Boating Bill Passes

Leeds-Grenville-Thousand Islands and Rideau Lakes MP Gord Brown made that quip on Tuesday after taking the helm of two boating-related business items on Parliament Hill.

On Monday, a bill that allows American boaters to cruise into Canadian waters without having to check in with Customs passed by a voice vote in the House of Commons.

Bill S-233, which originated in the Senate with Senator Bob Runciman, returned to the Red Chamber Tuesday for yet another vote, this time a minor amendment addressing a typo. It passed later that afternoon and is expected to receive Royal Assent and become law next week.

Also on Monday, Brown introduced a motion to the House of Commons requesting that the transport committee review the need for flares on pleasure craft.

Brown is asking the committee to consider following the United States’s lead and permit alternatives to flares on pleasure boats.

The MP argued flares are dangerous and require special handling for storage and use, which could take a boater’s mind away from other tasks in an emergency.

Flares are also hazardous waste once they expire and therefore disposal is more difficult.   Meanwhile, noted Brown, the electronic flare approved last year by the U.S. Coast Guard is battery operated and lasts for at least six hours.

“You can actually buy them in the U.S., but they’re not actually legal for use in Canada,” the MP added Tuesday.

Rather than a private member’s bill that would require a vote at some distant date, Brown said he hoped his motion would simply be taken up for discussion by the transport committee.

“This is really to draw attention to the issue,” added Brown.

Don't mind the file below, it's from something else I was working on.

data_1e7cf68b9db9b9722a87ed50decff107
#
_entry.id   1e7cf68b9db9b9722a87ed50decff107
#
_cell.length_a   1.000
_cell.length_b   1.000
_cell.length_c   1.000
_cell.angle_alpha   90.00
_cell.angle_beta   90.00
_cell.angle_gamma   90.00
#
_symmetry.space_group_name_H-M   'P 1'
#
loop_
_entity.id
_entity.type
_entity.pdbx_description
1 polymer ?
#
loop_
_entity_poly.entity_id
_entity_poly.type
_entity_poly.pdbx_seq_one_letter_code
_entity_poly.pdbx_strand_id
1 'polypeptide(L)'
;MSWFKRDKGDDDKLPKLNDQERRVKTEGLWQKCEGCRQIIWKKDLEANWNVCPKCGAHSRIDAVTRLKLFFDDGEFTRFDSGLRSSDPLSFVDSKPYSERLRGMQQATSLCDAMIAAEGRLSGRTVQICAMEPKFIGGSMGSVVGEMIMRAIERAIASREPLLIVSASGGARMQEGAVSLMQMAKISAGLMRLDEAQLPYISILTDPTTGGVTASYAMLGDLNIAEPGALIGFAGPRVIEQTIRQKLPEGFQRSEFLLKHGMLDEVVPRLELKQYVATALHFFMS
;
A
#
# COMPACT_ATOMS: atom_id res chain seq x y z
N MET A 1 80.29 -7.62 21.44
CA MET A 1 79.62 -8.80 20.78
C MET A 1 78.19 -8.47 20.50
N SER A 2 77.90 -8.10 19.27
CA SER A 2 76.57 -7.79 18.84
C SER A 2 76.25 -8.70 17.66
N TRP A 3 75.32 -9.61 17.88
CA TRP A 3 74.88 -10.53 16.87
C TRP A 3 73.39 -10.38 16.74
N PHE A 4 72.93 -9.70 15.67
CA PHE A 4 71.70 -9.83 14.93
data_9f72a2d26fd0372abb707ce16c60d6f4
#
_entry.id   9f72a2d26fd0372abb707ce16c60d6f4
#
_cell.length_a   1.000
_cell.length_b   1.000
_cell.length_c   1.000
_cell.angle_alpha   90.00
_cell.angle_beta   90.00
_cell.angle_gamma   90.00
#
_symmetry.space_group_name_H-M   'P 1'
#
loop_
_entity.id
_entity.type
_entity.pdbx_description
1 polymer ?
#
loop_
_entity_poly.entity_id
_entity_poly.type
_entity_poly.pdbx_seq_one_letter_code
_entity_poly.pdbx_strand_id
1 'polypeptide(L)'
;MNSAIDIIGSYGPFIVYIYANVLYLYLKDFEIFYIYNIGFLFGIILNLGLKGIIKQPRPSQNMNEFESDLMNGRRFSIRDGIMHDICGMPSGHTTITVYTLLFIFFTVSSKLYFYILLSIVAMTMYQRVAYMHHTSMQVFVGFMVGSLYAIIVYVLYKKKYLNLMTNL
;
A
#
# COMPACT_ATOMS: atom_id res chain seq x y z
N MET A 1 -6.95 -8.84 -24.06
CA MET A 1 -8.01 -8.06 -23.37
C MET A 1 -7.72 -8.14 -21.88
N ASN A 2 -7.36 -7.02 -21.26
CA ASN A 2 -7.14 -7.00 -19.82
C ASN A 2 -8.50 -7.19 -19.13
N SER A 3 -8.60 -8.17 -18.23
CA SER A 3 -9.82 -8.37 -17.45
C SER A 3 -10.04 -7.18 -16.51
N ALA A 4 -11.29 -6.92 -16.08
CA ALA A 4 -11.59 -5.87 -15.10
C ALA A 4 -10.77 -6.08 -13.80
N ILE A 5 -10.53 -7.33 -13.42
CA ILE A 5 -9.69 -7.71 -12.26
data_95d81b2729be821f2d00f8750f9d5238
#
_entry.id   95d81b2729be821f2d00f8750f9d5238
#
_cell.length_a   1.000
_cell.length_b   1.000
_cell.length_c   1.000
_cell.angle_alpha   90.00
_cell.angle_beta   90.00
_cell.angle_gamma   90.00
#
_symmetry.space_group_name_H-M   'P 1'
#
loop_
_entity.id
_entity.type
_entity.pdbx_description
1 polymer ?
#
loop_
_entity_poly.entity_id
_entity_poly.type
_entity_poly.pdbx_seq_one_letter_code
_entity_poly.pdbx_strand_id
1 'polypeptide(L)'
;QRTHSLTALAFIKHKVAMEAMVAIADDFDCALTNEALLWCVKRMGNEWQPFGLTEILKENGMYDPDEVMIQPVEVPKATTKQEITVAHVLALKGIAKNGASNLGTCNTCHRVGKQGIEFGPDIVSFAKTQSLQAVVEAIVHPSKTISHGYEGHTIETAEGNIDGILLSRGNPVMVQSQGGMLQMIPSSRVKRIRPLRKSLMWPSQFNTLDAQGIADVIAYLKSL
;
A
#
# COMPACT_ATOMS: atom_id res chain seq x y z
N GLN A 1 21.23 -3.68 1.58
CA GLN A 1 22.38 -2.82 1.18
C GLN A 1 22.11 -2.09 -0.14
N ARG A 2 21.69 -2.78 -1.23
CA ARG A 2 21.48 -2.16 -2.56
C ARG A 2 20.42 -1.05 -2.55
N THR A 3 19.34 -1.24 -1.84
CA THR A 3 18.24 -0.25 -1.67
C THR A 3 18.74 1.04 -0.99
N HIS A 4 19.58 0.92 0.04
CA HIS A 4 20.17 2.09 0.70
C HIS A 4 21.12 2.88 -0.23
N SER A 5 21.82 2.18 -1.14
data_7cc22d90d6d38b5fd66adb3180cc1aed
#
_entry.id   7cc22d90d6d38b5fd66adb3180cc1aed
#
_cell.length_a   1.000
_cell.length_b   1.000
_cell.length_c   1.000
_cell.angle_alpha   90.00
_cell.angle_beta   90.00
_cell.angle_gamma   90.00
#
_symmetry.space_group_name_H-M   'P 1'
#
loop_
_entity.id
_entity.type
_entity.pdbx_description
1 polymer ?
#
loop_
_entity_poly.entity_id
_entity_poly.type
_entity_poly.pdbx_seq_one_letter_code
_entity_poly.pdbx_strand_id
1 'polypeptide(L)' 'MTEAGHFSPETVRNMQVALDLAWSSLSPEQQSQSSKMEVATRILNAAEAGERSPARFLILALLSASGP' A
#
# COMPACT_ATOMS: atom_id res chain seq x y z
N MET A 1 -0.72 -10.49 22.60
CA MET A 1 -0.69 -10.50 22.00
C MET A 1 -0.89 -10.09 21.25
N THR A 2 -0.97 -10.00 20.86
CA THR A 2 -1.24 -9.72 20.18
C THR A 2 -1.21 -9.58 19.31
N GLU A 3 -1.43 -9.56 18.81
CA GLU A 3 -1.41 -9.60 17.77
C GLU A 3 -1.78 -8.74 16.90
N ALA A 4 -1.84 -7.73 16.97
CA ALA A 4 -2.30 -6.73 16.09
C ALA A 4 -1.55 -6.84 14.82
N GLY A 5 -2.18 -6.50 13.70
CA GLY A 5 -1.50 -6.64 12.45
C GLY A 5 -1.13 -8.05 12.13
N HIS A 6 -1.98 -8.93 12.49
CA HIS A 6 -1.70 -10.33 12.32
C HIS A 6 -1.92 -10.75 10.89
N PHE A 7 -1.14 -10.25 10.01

He said a boaters’ group approached him on the flare issue and it is coincidental that he is dealing with two boating-related matters at the same time.

The Conservative MP said he got some “trades” to get S-233 slotted for a vote before the start of boating season.

That legislation aims to allow boaters who are merely transiting through Canadian waters with no intention to stop, to do so without reporting to Canadian Customs. It amends the Customs Act and the Immigration and Refugee Protection Act.

Boaters on a direct route from one place outside Canada to another place outside Canada currently do not have to report to the Canada Border Services Agency (CBSA) when they cross into Canadian waters. However, someone fishing or pleasure cruising who crosses into Canadian waters does face an obligation to report.

Runciman took up the matter after an incident in 2011, when CBSA officers charged an American fisherman who strayed into Canadian waters near Gananoque for failing to report. His boat was seized until he paid a $1,000 fine, which was later reduced to $1 after complaints on both sides of the border.

Brown thanked colleagues of all parties for giving the measure their support.

The assent to the border bill is welcome news to Gary DeYoung, tourism director at the 1000 Islands International Tourism Council, who was one of the American witnesses during the bill’s Senate committee hearings.

“It’s something we’ve been hoping would get through from the start,” said DeYoung.

“We can start changing our instructions to our boaters to something less confusing.”

In February, DeYoung told Senators that, “fairly or not, Americans take the current policy as an affront and an indication that they are not welcome in Canada.”

On Tuesday, he was relieved that the border irritant is being removed just as the tourism industry is coping with higher than usual water levels.

“It’ll be good news that this is one less issue that they have to deal with,” said DeYoung.